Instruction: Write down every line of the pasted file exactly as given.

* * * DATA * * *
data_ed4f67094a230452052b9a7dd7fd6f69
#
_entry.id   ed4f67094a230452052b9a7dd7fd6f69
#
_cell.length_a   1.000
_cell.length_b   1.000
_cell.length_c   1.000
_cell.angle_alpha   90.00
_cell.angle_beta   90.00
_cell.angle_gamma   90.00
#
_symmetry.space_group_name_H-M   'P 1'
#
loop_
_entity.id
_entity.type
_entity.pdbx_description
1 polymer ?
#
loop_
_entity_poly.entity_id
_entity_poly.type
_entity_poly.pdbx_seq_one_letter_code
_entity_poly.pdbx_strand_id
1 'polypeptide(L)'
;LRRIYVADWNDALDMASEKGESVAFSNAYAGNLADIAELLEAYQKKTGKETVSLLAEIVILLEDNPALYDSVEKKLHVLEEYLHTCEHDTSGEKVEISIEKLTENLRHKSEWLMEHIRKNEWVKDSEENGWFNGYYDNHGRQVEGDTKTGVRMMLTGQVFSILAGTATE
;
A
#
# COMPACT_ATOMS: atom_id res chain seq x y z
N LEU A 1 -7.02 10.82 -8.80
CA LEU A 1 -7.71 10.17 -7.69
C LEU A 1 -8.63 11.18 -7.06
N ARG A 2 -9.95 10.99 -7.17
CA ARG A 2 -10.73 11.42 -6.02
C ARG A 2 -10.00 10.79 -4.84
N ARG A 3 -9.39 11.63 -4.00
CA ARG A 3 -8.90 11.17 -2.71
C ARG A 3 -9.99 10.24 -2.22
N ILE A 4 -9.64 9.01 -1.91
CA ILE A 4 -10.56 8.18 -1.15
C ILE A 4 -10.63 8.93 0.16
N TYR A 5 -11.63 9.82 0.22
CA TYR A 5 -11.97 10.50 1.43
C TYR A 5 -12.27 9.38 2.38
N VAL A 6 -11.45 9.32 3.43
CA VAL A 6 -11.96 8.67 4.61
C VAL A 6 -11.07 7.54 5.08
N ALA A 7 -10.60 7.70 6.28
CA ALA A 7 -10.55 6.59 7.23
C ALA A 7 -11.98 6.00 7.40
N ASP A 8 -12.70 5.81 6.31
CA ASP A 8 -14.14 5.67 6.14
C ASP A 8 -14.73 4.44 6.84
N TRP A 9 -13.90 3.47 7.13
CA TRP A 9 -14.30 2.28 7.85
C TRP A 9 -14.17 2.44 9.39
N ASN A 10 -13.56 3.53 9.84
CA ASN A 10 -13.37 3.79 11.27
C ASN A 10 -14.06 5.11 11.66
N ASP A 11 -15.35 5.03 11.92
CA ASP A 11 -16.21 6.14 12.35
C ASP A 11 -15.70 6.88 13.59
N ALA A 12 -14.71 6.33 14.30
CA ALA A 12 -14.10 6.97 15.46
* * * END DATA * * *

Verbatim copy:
data_ed4f67094a230452052b9a7dd7fd6f69
#
_entry.id   ed4f67094a230452052b9a7dd7fd6f69
#
_cell.length_a   1.000
_cell.length_b   1.000
_cell.length_c   1.000
_cell.angle_alpha   90.00
_cell.angle_beta   90.00
_cell.angle_gamma   90.00
#
_symmetry.space_group_name_H-M   'P 1'
#
loop_
_entity.id
_entity.type
_entity.pdbx_description
1 polymer ?
#
loop_
_entity_poly.entity_id
_entity_poly.type
_entity_poly.pdbx_seq_one_letter_code
_entity_poly.pdbx_strand_id
1 'polypeptide(L)'
;LRRIYVADWNDALDMASEKGESVAFSNAYAGNLADIAELLEAYQKKTGKETVSLLAEIVILLEDNPALYDSVEKKLHVLEEYLHTCEHDTSGEKVEISIEKLTENLRHKSEWLMEHIRKNEWVKDSEENGWFNGYYDNHGRQVEGDTKTGVRMMLTGQVFSILAGTATE
;
A
#
# COMPACT_ATOMS: atom_id res chain seq x y z
N LEU A 1 -7.02 10.82 -8.80
CA LEU A 1 -7.71 10.17 -7.69
C LEU A 1 -8.63 11.18 -7.06
N ARG A 2 -9.95 10.99 -7.17
CA ARG A 2 -10.73 11.42 -6.02
C ARG A 2 -10.00 10.79 -4.84
N ARG A 3 -9.39 11.63 -4.00
CA ARG A 3 -8.90 11.17 -2.71
C ARG A 3 -9.99 10.24 -2.22
N ILE A 4 -9.64 9.01 -1.91
CA ILE A 4 -10.56 8.18 -1.15
C ILE A 4 -10.63 8.93 0.16
N TYR A 5 -11.63 9.82 0.22
CA TYR A 5 -11.97 10.50 1.43
C TYR A 5 -12.27 9.38 2.38
N VAL A 6 -11.45 9.32 3.43
CA VAL A 6 -11.96 8.67 4.61
C VAL A 6 -11.07 7.54 5.08
N ALA A 7 -10.60 7.70 6.28
CA ALA A 7 -10.55 6.59 7.23
C ALA A 7 -11.98 6.00 7.40
N ASP A 8 -12.70 5.81 6.31
CA ASP A 8 -14.14 5.67 6.14
C ASP A 8 -14.73 4.44 6.84
N TRP A 9 -13.90 3.47 7.13
CA TRP A 9 -14.30 2.28 7.85
C TRP A 9 -14.17 2.44 9.39
N ASN A 10 -13.56 3.53 9.84
CA ASN A 10 -13.37 3.79 11.27
C ASN A 10 -14.06 5.11 11.66
N ASP A 11 -15.35 5.03 11.92
CA ASP A 11 -16.21 6.14 12.35
C ASP A 11 -15.70 6.88 13.59
N ALA A 12 -14.71 6.33 14.30
CA ALA A 12 -14.10 6.97 15.46